Directors agreed that the available fiscal space allows for additional productive and social investment to address development needs. In this regard, further efforts are needed to enhance the effectiveness of public spending and implementation capacity across all levels of government. Directors welcomed plans to introduce multi-year budgeting and a fiscal savings fund to facilitate anti-cyclical fiscal policy. They encouraged the authorities to limit fiscal claims on the central bank and enhance the transparency and accountability of state-owned enterprises.

Directors welcomed improvements in the financial sector, as highlighted by the Financial Sector Assessment Program update. In order to preserve macro-financial stability, it will be important to ensure appropriate levels of banks’ liquidity and capital buffers, avoid using interest rate policy and prudential rules for development purposes, and improve financial sector supervision more broadly. Directors considered a deposit insurance scheme as a useful element of the crisis management framework.

Directors stressed the need to improve the investment climate, particularly through further reforms of the legal framework in a way that ensures clear and stable rules of the game for the private sector. They commended the authorities for putting in place effective social policies and enhancing the delivery of health and education services. Directors called for continued efforts to improve the targeting of transfer programs, to facilitate the reduction of fuel subsidies and free price setting in agriculture.


Bolivia: Selected Economic Indicators
   

 

 

 

  Prel. Proj.
 

 

  2007 2008 2009 2010 2011
   

 

 

 

 

 

 

(Annual percentage changes)

Income and prices

 

 

 

 

 

 

 

Real GDP

...

 

4.6 6.1 3.4 4.2 4.5

GDP deflator

...   7.4 10.4 -2.4 6.3 9.5

CPI inflation (period average)

...   8.7 14.0 3.3 2.5 10.4

CPI inflation (end-of-period)

...   11.7 11.8 0.3 7.2 7.9

 

 

 

 

 

 

 

 

(In percent of GDP)

Combined public sector

 

 

 

 

 

 

 

Revenues and grants

 

 

34.4 38.9 36.1 33.9 34.8

   Of which:

 

 

 

 

 

 

 

      Hydrocarbons related revenue

 

 

9.4 13.4 13.1 10.9 11.4

Expenditure

 

 

31.8 34.6 35.5 31.9 34.1

Overall balance

    1.7 2.8 0.3 2.0 0.7

Total gross public debt

    40.9 37.5 40.5 39.9 36.2

 

 

 

 

 

 

 

 

External sector

         

 

 

Current account

    12.0 12.1 4.7 4.8 3.8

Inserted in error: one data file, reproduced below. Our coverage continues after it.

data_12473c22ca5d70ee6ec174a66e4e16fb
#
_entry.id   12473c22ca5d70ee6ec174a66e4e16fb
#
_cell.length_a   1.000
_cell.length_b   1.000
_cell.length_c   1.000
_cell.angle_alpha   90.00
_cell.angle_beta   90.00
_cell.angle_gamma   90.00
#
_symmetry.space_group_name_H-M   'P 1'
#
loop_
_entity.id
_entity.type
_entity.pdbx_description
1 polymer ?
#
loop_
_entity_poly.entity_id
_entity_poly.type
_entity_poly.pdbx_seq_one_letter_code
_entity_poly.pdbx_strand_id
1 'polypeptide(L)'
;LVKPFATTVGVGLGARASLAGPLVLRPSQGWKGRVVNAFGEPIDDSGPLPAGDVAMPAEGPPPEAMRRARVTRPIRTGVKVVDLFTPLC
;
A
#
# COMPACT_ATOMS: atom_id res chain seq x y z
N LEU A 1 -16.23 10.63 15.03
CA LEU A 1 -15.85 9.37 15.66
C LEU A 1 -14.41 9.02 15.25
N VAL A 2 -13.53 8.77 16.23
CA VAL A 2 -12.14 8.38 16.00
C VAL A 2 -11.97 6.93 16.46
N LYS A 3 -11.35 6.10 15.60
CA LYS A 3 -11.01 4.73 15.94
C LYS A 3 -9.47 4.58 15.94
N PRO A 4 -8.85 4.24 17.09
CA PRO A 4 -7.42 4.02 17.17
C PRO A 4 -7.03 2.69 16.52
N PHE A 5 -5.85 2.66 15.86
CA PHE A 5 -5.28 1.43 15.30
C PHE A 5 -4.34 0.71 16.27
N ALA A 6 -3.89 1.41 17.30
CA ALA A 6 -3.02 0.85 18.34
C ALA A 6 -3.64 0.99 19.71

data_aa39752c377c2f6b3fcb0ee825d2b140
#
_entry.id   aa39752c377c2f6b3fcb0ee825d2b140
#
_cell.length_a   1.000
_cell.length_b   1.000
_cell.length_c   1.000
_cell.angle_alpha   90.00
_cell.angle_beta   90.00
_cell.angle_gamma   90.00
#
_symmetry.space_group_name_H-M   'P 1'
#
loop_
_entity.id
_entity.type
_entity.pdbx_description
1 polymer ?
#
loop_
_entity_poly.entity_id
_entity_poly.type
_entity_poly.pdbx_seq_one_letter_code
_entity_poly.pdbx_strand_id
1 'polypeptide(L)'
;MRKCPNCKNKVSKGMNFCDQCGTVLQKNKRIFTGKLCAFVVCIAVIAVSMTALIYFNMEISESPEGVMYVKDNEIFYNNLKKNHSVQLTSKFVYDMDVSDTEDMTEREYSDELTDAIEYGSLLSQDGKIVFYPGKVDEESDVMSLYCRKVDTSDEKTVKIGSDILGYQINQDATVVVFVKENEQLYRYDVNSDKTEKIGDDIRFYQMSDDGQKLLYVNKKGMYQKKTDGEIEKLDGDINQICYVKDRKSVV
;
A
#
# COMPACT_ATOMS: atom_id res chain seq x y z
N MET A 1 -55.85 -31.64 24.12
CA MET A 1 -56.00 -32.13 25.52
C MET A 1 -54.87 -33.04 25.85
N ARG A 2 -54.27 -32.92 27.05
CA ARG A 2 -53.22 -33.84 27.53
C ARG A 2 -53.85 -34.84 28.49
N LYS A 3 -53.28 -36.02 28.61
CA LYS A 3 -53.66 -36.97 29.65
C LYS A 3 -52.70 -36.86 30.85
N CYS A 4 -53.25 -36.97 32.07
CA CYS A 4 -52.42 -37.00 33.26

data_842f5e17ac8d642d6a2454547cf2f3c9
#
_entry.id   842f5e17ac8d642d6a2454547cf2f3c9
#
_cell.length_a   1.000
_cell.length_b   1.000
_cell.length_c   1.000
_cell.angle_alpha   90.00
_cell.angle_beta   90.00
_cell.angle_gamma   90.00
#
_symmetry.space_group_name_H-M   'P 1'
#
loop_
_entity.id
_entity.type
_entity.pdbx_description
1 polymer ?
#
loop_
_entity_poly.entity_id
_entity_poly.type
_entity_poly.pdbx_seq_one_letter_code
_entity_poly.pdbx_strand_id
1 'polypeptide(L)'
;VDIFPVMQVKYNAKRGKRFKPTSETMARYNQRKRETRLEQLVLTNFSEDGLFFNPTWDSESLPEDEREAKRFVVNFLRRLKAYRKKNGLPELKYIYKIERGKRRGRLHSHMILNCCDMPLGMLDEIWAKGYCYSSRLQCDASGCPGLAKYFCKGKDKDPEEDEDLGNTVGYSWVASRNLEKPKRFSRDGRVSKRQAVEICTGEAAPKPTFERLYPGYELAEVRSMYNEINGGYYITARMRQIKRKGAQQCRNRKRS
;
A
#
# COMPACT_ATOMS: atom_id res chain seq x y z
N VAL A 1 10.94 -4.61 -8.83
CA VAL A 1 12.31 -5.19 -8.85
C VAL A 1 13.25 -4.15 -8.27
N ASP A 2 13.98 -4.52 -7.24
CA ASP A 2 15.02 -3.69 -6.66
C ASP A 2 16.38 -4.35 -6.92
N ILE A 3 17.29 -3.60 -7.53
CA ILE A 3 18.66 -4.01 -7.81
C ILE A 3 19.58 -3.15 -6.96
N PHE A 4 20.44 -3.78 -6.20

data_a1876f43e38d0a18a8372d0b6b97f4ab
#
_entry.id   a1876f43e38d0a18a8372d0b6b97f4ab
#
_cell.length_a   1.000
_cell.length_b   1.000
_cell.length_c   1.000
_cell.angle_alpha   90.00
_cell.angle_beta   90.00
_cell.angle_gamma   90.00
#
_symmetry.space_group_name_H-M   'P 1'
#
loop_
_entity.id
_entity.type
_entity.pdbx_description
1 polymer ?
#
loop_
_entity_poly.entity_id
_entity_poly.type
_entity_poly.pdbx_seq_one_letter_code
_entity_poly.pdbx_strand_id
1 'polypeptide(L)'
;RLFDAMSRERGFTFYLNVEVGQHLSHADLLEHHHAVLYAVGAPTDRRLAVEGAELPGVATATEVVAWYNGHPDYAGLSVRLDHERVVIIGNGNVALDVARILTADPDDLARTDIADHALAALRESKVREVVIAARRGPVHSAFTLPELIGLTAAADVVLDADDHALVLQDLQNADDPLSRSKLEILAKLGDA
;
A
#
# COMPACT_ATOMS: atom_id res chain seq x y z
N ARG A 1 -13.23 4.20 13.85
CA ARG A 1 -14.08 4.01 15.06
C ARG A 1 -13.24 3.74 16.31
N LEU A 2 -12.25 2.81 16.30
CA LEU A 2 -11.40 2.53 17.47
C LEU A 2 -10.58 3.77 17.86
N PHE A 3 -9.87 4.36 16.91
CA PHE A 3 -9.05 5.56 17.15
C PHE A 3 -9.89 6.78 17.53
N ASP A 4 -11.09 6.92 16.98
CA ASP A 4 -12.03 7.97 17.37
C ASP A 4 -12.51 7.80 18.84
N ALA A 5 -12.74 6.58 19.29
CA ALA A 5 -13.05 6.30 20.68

Merchandise exports

    33.5 38.8 28.2 32.5 30.3

   Of which: Natural gas

    14.8 19.0 11.3 14.4 14.3

Merchandise imports

    26.0 30.0 25.4 27.7 26.3

 

             

Gross international reserves

 

 

 

 

 

 

 

In millions of U.S. dollars

 

 

5,319 7,722 8,580 9,730 10,440

In percent of broad money

    75 85 81 80 74

 

 

 

 

 

 

 

 

(Changes in percent of broad money at the beginning of the period)

 

Money and credit

 

 

 

 

 

 

 

NFA of the banking system

    35.4 34.6 10.2 8.2 7.4

NDA of the banking system

 

 

-3.7 -12.5 6.6 6.0 2.3

   Of which: Credit to the private sector (in percent of GDP)

    33.1 30.3 33.0 32.4 35.3

Broad money

    31.7 22.2 16.8 14.2 9.7

Interest rates (percent, end-of-period)

 

 

 

 

 

 

 

Deposits in local currency 61-90 days

    3.7 5.7 0.4 0.5 ...

Deposits in foreign currency 61-90 days

    2.6 3.3 0.5 0.2 ...

 

       

 

 

 

 

       

 

 

 

   Sources: Bolivian authorities; and IMF staff estimates and projections. 

 


1 Under Article IV of the IMF's Articles of Agreement, the IMF holds bilateral discussions with members, usually every year. A staff team visits the country, collects economic and financial information, and discusses with officials the country's economic developments and policies. On return to headquarters, the staff prepares a report, which forms the basis for discussion by the Executive Board. At the conclusion of the discussion, the Managing Director, as Chairman of the Board, summarizes the views of Executive Directors, and this summary is transmitted to the country's authorities. An explanation of any qualifiers used in summings up can be found here: http://www.imf.org/external/np/sec/misc/qualifiers.htm